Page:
Over the course of Monday, strong indications became available of who might have been involved in planning and implementing the violent attacks on teachers and students on the campus of New Delhi’s Jawaharlal Nehru University over the weekend.

There were screenshots of WhatsApp messages by members of the Hindu nationalist Akhil Bharati Vidyarthi Parishad calling for attacks, The ABVP is the youth wing of the Rashtriya Swayamsevak Sangh, the ideological parent of the ruling Bharatiya Janata Party. There were photos and videos of men and women roaming the campus holding sticks and bats and engaging in the violence. On television, a leader from the ABVP even admitted that there had been calls for its members to turn up at JNU with weapons.

On Tuesday morning it emerged that the Delhi Police on Sunday evening had in fact filed a First Information Report against one of the persons was badly injured in the violence. In that case, JNU Students’ Union President Aishe Ghosh’s name is clearly mentioned.

However, the FIR filed by the police on the violence that had taken place on Sunday was registered against “unknown persons” despite all the evidence available.

Indeed, the police have failed to do their duty from the very beginning. Even if you leave aside the complex question of how the Delhi Police should have acted on campus, it was clear that outside JNU – along its perimeter and at its main gate – the authorities had no intention of preventing people with weapons from entering or exiting. Even when the mob turned aggressive, roughing up journalists and political activists outside the main gate with dozens of police personnel around, they did nothing.

On Monday, Scroll.in laid out four questions for the Delhi Police about its actions on Sunday. But looking at the overall picture and the unwillingness of the police to act makes it clear that the buck doesn’t stop there.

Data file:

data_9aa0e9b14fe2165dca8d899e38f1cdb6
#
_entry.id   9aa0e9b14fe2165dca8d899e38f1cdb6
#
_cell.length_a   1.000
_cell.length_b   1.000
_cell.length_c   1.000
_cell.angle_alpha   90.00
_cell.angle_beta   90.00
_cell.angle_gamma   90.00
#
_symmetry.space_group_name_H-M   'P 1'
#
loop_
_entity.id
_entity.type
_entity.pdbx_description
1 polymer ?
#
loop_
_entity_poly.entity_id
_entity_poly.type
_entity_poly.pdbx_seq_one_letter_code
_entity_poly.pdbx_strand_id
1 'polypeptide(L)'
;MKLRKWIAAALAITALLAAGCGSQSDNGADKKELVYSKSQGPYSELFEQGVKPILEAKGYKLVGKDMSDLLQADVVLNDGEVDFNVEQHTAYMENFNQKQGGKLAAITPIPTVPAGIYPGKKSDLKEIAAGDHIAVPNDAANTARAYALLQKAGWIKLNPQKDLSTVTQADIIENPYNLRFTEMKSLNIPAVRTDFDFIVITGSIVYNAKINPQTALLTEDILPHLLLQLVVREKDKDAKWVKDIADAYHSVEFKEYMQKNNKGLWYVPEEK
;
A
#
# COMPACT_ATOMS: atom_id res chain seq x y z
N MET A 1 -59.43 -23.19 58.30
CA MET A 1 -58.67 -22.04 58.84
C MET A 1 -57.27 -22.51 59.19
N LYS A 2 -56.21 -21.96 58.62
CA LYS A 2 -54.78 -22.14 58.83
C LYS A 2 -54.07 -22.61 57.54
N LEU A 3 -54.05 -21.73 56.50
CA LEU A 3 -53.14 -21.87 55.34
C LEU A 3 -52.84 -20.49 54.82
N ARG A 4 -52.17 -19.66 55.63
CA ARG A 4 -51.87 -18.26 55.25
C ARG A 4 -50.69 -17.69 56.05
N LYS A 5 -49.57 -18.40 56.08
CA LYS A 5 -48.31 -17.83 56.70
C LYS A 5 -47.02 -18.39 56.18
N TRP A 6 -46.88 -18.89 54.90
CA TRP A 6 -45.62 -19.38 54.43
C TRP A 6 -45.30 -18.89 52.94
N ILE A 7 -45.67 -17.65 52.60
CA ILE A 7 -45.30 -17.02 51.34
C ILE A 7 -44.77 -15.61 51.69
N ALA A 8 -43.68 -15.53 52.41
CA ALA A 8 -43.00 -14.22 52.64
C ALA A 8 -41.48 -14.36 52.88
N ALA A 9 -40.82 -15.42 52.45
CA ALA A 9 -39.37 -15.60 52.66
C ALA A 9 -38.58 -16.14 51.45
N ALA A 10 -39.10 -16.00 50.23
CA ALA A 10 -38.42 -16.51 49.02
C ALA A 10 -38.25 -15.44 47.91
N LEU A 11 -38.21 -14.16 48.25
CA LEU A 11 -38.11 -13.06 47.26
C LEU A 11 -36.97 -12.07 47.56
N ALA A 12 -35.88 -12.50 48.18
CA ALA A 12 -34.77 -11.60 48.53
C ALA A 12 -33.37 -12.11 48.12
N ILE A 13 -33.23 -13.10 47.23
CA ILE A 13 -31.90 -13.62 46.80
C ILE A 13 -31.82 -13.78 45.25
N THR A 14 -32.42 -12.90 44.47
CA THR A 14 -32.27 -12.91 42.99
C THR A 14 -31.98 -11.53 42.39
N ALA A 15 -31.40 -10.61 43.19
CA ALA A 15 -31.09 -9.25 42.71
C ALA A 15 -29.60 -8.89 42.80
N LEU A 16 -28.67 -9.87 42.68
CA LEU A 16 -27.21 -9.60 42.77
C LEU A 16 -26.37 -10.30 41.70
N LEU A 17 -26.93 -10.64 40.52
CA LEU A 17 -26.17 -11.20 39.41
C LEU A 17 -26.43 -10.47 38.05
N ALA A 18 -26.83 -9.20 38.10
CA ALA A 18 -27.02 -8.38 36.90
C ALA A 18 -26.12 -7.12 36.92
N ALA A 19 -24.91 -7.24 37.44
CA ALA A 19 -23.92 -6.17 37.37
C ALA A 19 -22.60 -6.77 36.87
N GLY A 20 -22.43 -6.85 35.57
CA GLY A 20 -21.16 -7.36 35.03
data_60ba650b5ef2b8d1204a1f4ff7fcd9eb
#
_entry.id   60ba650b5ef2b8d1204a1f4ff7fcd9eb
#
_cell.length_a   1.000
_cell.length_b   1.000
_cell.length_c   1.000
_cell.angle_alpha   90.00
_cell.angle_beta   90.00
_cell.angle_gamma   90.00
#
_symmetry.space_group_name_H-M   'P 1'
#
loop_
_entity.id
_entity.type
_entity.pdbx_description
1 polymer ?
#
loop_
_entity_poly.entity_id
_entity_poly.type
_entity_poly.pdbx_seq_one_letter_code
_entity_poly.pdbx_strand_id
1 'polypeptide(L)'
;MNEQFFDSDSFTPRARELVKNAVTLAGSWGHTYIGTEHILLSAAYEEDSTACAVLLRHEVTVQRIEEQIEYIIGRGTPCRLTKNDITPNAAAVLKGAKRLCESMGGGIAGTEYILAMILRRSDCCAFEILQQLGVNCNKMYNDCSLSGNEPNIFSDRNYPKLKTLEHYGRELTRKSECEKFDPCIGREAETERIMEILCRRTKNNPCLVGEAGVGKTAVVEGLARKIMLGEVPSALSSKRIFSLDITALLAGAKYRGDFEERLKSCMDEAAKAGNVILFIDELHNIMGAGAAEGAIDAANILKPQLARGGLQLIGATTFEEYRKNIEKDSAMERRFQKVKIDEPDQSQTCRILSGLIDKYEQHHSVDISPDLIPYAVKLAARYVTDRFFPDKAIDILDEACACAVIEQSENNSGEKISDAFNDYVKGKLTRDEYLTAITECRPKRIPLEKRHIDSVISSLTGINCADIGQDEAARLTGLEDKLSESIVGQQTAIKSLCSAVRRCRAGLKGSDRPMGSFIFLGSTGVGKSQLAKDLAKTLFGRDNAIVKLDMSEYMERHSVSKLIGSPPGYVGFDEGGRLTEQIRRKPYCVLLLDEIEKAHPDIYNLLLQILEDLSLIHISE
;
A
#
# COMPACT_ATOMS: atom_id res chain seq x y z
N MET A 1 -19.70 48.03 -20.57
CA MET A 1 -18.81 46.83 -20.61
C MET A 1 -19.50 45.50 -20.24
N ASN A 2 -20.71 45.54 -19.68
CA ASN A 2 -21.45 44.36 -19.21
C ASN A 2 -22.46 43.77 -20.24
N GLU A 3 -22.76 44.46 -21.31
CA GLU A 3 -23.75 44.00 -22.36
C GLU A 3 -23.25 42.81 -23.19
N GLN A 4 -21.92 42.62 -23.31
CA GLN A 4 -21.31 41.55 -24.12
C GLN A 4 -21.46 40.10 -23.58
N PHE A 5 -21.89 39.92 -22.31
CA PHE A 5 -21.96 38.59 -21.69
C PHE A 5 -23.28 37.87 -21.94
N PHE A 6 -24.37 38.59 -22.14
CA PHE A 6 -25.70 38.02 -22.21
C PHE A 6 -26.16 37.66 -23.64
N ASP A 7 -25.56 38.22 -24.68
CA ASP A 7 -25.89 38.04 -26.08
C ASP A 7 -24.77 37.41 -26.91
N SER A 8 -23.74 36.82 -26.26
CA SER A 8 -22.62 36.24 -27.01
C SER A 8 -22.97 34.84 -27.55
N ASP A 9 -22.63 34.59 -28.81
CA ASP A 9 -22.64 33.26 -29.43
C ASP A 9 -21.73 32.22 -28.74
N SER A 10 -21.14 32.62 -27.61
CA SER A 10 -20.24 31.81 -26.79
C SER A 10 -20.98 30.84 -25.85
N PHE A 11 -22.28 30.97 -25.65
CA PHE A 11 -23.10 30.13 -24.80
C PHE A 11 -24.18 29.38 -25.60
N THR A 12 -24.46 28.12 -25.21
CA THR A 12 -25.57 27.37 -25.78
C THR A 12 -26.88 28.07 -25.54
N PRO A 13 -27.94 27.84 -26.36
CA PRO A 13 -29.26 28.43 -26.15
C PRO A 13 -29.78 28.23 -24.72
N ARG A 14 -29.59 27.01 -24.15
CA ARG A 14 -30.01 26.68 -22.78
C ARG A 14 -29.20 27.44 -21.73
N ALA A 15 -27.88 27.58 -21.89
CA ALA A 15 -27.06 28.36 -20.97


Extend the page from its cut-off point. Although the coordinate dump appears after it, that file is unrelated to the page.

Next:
After all, the Delhi Police reports directly to the Union Home Ministry. And the Union Home Ministry is run by Amit Shah, who is also currently president of the Bharatiya Janata Party. It should be obvious that the BJP President has no interest in police investigating the activities of a student body that has a close relationship with his party.

This means that the residents of Delhi have to deal with what appears to not just be lawlessness on the streets, but police complicity in the violence. What else explains the lights being off outside JNU and the lack of intervention by police personnel while attacks were taking place in front of them?

When the Special Commissioner of Police was questioned on this, his response was to say, “Go to court.”

From a political perspective this may not be surprising, but it is worth repeating regardless: the government, under Home Minister Amit Shah is willing to let Delhi descend into lawlessness purely because the perpetrators of the violence belong to the same ideology as his.

There should be no confusion about why people do not trust the government’s assurances on things like the Citizenship Act amendments – not even counting all the time that it has spouted blatant lies. When the police machinery is used in such a blatantly political manner, who is to say that the laws will not be subverted for the BJP’s political gains in the future too?